Daily Archives: July 5, 2010

Break On Through (To the Other Side): How Jim Morrison Became a Marketing Tool for 1960’s Hippie Counter Culture in America


Alex Young Writes About the Commercialization of Jim Morrison – Photo Courtesy of Imstars.aufeminin.com

Alex Young - July 5, 2010

This is the fifth installment of an eight-part series by Alex Young – Graduate of the University of Guelph-Humber

By Alex Young

Summary of Findings

Ultimately the Doors were seen as artistic leaders of the hippie movement in America because they were artistically responding to major events that were changing American life.

The Doors symbolically addressed events such as the Vietnam War, the women’s liberation movement, the civil rights movement and violence in America by addressing them in their music. The Doors supported the civil rights movement through their music by being so influenced by the blues and country music of the south and obviously weren’t bigots or they would hate all of the artists that helped them carve out their sound. After listening to all six studio albums, Morrison never talks about any of the females in his music in a negative light, often referring to them as “Queens” or “princesses”, like in the songs “LA Woman”, “Riders on the Storm”, “20th Century Fox” or “Queen of the Highway”.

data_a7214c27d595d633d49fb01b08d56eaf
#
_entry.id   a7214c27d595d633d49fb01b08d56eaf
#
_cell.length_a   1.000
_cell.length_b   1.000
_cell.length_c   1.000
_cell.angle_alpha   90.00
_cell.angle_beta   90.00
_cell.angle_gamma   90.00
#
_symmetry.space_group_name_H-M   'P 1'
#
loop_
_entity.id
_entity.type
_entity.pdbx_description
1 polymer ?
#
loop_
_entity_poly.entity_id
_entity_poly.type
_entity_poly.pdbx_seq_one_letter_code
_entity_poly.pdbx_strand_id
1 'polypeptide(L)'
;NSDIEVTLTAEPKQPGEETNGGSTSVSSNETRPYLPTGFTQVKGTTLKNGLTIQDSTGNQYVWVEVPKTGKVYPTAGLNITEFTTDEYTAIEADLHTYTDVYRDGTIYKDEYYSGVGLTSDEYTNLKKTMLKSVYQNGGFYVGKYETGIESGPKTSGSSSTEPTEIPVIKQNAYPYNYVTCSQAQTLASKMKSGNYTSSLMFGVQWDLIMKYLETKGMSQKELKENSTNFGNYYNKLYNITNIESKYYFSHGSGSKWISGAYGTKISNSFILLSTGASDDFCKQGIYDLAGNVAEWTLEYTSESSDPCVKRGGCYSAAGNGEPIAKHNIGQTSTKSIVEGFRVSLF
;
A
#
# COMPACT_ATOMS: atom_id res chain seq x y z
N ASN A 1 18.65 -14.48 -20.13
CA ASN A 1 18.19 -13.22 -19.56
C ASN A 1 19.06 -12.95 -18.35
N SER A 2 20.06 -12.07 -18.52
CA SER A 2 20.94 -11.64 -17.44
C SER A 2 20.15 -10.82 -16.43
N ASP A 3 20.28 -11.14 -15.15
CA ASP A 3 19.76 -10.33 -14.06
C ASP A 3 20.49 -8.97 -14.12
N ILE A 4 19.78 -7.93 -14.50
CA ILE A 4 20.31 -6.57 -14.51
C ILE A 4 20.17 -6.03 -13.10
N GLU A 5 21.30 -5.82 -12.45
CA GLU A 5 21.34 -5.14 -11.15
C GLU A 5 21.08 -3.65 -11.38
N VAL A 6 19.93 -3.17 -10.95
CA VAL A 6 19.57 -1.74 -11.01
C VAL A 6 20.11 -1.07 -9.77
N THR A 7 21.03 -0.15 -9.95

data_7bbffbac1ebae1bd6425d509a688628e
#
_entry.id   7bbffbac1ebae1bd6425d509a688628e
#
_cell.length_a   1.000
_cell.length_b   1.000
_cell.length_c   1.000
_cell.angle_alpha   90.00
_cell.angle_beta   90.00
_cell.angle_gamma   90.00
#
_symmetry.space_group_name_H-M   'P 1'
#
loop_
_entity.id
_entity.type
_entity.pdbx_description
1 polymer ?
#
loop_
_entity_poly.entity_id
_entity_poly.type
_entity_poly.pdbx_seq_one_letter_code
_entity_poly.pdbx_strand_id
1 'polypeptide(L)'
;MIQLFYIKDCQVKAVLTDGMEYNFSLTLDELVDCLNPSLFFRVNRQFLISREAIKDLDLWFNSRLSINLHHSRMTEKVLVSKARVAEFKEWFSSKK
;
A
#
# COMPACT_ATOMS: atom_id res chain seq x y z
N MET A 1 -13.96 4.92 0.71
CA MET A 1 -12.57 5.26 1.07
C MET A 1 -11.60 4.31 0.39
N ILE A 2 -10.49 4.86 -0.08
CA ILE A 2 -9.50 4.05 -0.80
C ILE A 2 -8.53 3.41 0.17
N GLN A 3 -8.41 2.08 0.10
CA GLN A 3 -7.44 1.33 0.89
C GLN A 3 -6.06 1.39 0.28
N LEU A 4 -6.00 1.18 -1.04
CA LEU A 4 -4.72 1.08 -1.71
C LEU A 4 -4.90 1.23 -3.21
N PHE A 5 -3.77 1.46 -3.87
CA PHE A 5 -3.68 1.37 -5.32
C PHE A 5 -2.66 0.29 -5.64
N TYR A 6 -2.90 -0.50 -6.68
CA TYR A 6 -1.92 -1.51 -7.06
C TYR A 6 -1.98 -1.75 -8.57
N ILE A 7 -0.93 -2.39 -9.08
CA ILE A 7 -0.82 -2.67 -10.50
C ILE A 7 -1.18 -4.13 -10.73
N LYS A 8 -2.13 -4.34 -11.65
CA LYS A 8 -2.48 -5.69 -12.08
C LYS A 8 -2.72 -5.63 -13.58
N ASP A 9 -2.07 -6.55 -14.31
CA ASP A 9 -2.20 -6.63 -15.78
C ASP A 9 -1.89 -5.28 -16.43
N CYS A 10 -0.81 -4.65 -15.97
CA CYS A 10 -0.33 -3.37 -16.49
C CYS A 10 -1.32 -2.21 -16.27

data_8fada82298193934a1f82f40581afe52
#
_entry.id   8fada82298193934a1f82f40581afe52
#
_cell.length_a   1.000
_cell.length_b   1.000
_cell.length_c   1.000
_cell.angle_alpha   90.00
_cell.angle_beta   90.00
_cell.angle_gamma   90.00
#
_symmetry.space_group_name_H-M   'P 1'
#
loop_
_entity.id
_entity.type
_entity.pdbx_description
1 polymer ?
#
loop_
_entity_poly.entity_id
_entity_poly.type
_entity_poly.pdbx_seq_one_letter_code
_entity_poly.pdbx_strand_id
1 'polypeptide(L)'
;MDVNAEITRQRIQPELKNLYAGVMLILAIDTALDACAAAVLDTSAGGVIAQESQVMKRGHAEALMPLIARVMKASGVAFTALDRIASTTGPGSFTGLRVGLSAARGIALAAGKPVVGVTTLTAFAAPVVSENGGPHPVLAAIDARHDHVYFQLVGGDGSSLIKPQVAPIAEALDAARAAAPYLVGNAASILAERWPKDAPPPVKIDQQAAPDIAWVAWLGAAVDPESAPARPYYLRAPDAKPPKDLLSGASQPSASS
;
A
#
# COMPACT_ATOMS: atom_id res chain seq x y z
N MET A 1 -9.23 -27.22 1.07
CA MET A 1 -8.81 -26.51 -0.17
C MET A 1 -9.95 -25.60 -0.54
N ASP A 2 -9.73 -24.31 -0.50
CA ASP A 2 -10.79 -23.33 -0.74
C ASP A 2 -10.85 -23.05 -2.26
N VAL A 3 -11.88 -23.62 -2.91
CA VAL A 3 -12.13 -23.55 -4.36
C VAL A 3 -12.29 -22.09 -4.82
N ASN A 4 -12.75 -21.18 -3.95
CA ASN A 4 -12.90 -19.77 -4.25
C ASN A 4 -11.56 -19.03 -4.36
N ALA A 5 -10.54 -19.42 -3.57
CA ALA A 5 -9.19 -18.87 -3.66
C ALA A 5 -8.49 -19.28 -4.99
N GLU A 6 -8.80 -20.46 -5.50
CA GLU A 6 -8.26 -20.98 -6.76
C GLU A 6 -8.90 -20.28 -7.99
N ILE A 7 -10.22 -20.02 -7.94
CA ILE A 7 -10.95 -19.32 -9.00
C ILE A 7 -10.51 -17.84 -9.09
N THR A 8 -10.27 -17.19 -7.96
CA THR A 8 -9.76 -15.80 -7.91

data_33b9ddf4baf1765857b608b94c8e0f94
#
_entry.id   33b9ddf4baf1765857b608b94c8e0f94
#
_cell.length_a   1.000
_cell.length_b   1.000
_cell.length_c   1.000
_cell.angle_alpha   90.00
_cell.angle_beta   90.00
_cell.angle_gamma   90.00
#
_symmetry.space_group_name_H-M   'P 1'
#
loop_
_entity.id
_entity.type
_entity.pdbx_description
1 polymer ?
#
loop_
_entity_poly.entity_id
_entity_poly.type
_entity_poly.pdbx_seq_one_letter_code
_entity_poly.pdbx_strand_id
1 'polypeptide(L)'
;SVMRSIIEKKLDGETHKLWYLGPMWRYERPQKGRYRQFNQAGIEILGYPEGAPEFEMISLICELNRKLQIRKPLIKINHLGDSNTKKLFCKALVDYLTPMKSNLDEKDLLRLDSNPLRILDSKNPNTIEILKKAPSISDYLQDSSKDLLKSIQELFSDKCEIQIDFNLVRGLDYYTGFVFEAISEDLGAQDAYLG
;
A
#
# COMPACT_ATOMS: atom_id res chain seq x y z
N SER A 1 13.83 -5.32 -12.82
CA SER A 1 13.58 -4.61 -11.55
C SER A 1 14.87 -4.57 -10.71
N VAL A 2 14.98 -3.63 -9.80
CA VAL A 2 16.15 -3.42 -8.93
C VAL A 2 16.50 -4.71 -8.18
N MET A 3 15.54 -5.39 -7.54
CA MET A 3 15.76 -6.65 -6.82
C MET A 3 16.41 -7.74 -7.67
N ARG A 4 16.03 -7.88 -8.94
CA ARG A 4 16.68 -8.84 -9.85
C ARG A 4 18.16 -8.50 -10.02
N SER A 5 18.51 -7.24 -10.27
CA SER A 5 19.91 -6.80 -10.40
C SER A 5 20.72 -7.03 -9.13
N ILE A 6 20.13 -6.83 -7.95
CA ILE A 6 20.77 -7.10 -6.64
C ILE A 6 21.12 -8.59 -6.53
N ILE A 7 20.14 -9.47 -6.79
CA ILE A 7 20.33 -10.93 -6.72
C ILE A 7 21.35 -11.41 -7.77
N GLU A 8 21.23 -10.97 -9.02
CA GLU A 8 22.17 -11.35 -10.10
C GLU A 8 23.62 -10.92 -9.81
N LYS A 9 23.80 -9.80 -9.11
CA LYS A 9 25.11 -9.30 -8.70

The hippies were also one of the first group of white people to begin protesting against racial segregation laws in the south during the 1960’s which mainly affected black. Skip Stone is a hippie anthropologist recalled the reaction to hippie protests in the early 1960’s against racial segregation laws by saying, “Civil rights and anti-nuclear protests often included marches, sit-ins, speeches and songs by famous people, signs with slogans, and chants. These protests were always marked by peaceful intent. If things got ugly it was usually due to police tactics or violent counter-demonstrations (by such organizations as the KKK). The SDS, Students for a Democratic Society, got its feet wet in these early demonstrations. They would later organize anti-war campus protests around the country.” The violent reactions to hippie and youth protests to political and social injustices came to a climax on May 4th in 1970 when the Ohio National Guard opened fire on the peaceful protesters, killing four and wounding nine. The incident at Kent State showed the true injustice of how members of Hippie Culture were treated when they were simply trying to get their fellow Americans to re-evaluate their personal stance on the war in Vietnam. Peaceful Hippie protests could not have come during a bigger time of change than they did in 1960’s while John F. Kennedy was in the office dealing with the Cuban Missile Crisis in 1962 and later on, the Vietnam War.

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